Heal the Sickest Neighborhoods First

Where you live affects your health and life expectancy. A report released in September by the Trust for America's Health and the Robert Wood Johnson Foundation projects that obesity rates in 13 States will be over 60% by 2030. These are state-wide rates, so the rates for poor neighborhoods within those states will be ever more shocking.The least walkable neighborhoods (sprawling suburbs, lacking sidewalks and public transit, absence of nearby healthy food and shops, etc) frequently have the highest levels of obesity and related illnesses. Carcinogenic airborne pollutants are often highest in poor neighborhoods close to industry or highways. Fragmented, sprawling neighborhoods often lack a place-based community, increasing likelihood of poor health, depression, social anxiety syndrome among children, early death among seniors, and absence of community controls to prevent violence and crime. These unhealthy environmental factors are often combined in the poorest neighborhoods.

It is high time for us to put to good use the technical mapping data that identify by census tract where the greatest levels of physical and social ill health exist, and to finally apply life-rescue operations for neighborhoods most in need.

Numerous studies indicate a strong correlation between ill health and neighborhood environmental factors. A recent Canadian study linked diabetes, neighborhood unwalkability and poverty. Unwalkable Neighborhoods, Poverty, and the Risk of Diabetes Among Recent Immigrants to Canada Compared With Long-Term Residents demonstrated that lack of walkability was a strong predictor of diabetes incidence, independent of age and area income. However, this was particularly strong among recent immigrants living in low-income areas. Recent immigrants living in low-income/low walkability areas were three times more likely to develop diabetes than those living in high-income/high walkability areas.

Investigating the 750 deaths that occurred in Chicago over a 5 day period during the 1995 heatwave, Eric Klinenberg discovered that not only were these deaths predominantly the elderly poor, but that they were the elderly poor living isolated lives in physically fragmented, unsafe neighborhoods. There was no continuous urban fabric, thus no life on the street, no neighbors, no stores or services within walking distance. Face-to-face social networks and any sense of community were virtually impossible. Thus, it is not simply a matter of poverty, but poverty combined with isolation that kills.

The Joint Center for Political and Economic Studies’ July 2012 report, Place Matters for Health in Cook County:  Ensuring Opportunities for Good Health for All, found a similar correlation between residential location and health.  The environmental element they focused on was availability of healthy food. “Residents in census tracts and municipalities with the lowest level of access to supermarkets have an average life expectancy that is more than 12 years shorter … as well as double the risk of premature death … than residents in areas with the highest access.” Moreover, due to racial and class segregation,  census tracts with “the lowest life expectancy tend to have a higher percentage of people of color and low-income residents”.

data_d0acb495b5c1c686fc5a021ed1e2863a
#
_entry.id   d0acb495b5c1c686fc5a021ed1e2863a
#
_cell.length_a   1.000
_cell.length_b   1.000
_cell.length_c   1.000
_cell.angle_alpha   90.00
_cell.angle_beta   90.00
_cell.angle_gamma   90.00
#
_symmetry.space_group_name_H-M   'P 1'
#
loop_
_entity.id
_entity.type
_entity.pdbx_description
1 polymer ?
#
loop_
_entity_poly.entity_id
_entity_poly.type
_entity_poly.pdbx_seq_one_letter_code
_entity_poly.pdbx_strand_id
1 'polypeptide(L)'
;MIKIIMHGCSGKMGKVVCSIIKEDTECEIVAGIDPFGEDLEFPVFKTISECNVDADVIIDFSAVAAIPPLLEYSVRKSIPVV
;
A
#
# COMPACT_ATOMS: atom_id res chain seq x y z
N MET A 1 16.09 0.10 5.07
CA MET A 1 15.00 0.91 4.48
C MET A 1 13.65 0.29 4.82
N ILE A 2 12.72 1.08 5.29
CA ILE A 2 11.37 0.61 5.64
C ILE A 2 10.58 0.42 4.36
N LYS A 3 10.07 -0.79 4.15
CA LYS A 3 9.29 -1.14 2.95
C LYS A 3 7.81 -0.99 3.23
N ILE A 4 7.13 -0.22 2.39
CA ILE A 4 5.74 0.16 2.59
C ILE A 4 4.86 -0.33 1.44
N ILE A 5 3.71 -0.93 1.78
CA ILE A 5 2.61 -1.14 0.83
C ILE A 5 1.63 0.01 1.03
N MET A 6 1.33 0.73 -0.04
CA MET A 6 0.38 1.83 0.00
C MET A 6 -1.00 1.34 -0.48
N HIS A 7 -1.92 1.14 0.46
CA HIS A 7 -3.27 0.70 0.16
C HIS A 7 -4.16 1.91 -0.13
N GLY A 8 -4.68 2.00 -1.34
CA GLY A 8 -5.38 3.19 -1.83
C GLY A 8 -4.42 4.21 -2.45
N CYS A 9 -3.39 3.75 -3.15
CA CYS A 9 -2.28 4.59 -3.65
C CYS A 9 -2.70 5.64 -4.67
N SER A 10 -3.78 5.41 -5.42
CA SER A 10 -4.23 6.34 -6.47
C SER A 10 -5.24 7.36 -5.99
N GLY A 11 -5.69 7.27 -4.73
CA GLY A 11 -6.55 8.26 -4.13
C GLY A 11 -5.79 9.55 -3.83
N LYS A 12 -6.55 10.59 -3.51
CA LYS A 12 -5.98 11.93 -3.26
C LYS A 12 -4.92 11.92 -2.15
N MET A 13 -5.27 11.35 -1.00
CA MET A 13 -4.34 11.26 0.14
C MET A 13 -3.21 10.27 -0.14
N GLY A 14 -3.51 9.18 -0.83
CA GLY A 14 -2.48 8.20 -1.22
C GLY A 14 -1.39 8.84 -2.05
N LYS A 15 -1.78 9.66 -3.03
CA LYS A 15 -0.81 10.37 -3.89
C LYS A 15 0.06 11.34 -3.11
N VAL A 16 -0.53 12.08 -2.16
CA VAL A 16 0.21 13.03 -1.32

The Center produces up to 10 reports per year, addressing important correlations between environmental factors, economic conditions, and racial and ethnic health inequalities. Their September 2012 report on Bernalillo County, N.M., identified similar strong correlations. Among their findings:

  • Life expectancy in the county varies by more than 22 years across census tracts…
  • Nonwhite and low-income census tracts, such as those in the downtown area, face a higher concentration of environmental health hazards such as air pollution and toxic industrial wastes than do whiter and higher- income census tracts; and life expectancy is an average of 5.2 years shorter in census tracts with the greatest concentration of environmental hazards.

In New Orleans, the Center found that life expectancy in the poorest zip code in the city is 25.5 years lower than life expectancy in the zip code with the least amount of poverty.

These health problems cluster in the poorest neighborhoods, diminishing opportunities for individuals to lift themselves out of the vicious cycle. The fact is, there has been a long-standing negligence on the part of planners and elected officials to maintaining fundamental conditions to assure health and well-being.

If we want to make the greatest improvements in our nation’s health with the limited resources available it is imperative that we prioritize the most unhealthy neighborhoods – and these are the poorest neighborhoods. Our poor, and our youth are our greatest undeveloped resources. Preventing a 60% obesity rate and the associated social and health care costs, and strengthening social life and community efficacy to reduce physical and social health problems is in the best interests of national security.